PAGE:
India - very consistent as usual in snatching defeat from the jaws of victory! Just when we Indian fans think there is hope, it then gets brutally crushed which is so utterly demoralizing! Maybe a blessing in yet another series defeat would be get rid of MSD from the Test captaincy as his negativity & failure to adapt in playing abroad outside the subcontinent is leading to our team being whitewashed over & over again! To think he said he had a settled team only recently.......really amusing!!!

Posted by thozar on (February 17, 2014, 0:07 GMT)

NZ fans are dreaming. All it takes is for one wicket to fall and India will win this in a canter. McCullum and Watling have defied odds and the Indian bowlers for a while but it wont be too long before one of them perishes. NZ have batted well though. I have to admit, I did not expect them to take a 100 run lead but they have but anything is chasable for India. I am going to stop predicting because it is the exact opposite of what transpires on the field. But this test is India's to lose.

Posted by thozar on (February 16, 2014, 23:59 GMT)

@Sira Sudhindranath, true Swann will not be a factor for the Indian batsmen. No spinner is. But remember that England were dependent on his bowling for a long time. When his form suffered, their team's form also suffered. He has bowled well against India when compared to many other spinners. But, I get your point. The rest of the English attack has been a huge failure against even Aussie batsmen who are mediocre in test matches while our batsmen like Pujara, Kohli, Rahane, and Dhawan are brilliant batsmen who are best suited for test matches or ODIs or T20s. That is why I think our batsmen will have no problems against the mediocre English attack. The English batsmen cannot score quickly. Dry up their runs and they will gift their wickets. You also need impact bowlers like Ishant or Yadav or Shami to rattle them with pace. The English were long known for their weakness to spin but now they are weak against genuine pace too as exposed by Mitchell Johnson.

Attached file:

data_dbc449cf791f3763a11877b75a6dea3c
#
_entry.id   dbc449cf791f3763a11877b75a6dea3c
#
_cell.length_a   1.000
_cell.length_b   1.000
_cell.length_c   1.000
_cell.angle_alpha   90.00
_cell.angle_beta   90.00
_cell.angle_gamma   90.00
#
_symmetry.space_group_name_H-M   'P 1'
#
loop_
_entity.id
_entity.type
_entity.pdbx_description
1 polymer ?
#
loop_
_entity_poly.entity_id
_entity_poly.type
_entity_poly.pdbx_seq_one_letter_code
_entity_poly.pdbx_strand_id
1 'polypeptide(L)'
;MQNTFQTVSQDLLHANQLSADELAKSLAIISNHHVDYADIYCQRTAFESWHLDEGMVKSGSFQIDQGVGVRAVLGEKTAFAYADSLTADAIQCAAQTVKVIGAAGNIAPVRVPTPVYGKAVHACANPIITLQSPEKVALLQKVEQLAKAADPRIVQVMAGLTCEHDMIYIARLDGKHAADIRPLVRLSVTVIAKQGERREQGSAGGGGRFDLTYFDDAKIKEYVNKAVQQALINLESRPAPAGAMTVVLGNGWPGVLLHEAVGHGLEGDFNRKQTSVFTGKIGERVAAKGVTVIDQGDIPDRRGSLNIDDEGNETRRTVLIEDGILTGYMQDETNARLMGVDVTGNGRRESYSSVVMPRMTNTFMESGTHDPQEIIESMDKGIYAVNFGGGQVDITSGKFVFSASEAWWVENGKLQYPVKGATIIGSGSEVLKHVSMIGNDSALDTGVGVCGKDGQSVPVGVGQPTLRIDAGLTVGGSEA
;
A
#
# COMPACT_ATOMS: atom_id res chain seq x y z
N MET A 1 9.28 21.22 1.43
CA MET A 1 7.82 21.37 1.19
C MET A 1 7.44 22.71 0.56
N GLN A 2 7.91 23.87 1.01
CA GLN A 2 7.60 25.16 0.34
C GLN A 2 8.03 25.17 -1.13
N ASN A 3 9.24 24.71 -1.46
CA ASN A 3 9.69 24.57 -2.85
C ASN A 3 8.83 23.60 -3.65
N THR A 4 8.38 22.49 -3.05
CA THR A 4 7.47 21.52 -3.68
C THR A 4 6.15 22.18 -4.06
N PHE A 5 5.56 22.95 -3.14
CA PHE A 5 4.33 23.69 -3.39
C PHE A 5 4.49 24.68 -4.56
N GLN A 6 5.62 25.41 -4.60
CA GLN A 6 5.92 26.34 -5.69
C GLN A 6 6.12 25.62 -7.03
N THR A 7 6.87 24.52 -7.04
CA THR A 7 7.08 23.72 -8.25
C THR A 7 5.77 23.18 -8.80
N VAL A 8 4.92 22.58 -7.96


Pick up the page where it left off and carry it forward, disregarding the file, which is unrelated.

Posted by anto_eee on (February 16, 2014, 23:43 GMT)

ok guys..watling 150 his carrier highest and..mecullam 300..good match..keep it up india...good mr captain..another good catch drop...but actually when i am watching this match..you know the clapping sound is coming only from inside the ground

Posted by anto_eee on (February 16, 2014, 23:32 GMT)

Better we will send this team to india..dear cricket board dont play outside india in any matches...@night 1 o clk we are watching this dead and bulshit bowling of our indian team...waste of time..same time when we are watching this match..our BP is getting high and same time for them their pockets are getting high weather they played well or like thiss..good go india go..

Posted by nareshgb1 on (February 16, 2014, 22:33 GMT)

NZ are ahead - after 100 overs Indian bowlers are tired and there for the taking.

Posted by Rick_T on (February 16, 2014, 21:54 GMT)

Vishwas Reddy - I do not live in NZ so I am not certain why Ryder is not selected in the Test Team despite his commanding statistics. In the past it has been due to alcohol abuse and frequent transgressions. But I believe (I could be wrong) he has been in very good form for the past year and is on the verge of being selected again. Considering his average against India, I thought he may be selected for this Series but it appears the Selectors have not forgotten his chequered past.

Posted by Fijicricket on (February 16, 2014, 21:38 GMT)

@Posted by av1234 on (February 16, 2014, 19:18 GMT) reason for you to think India will be trying to save the test is too obvious -you are a Pakistan fan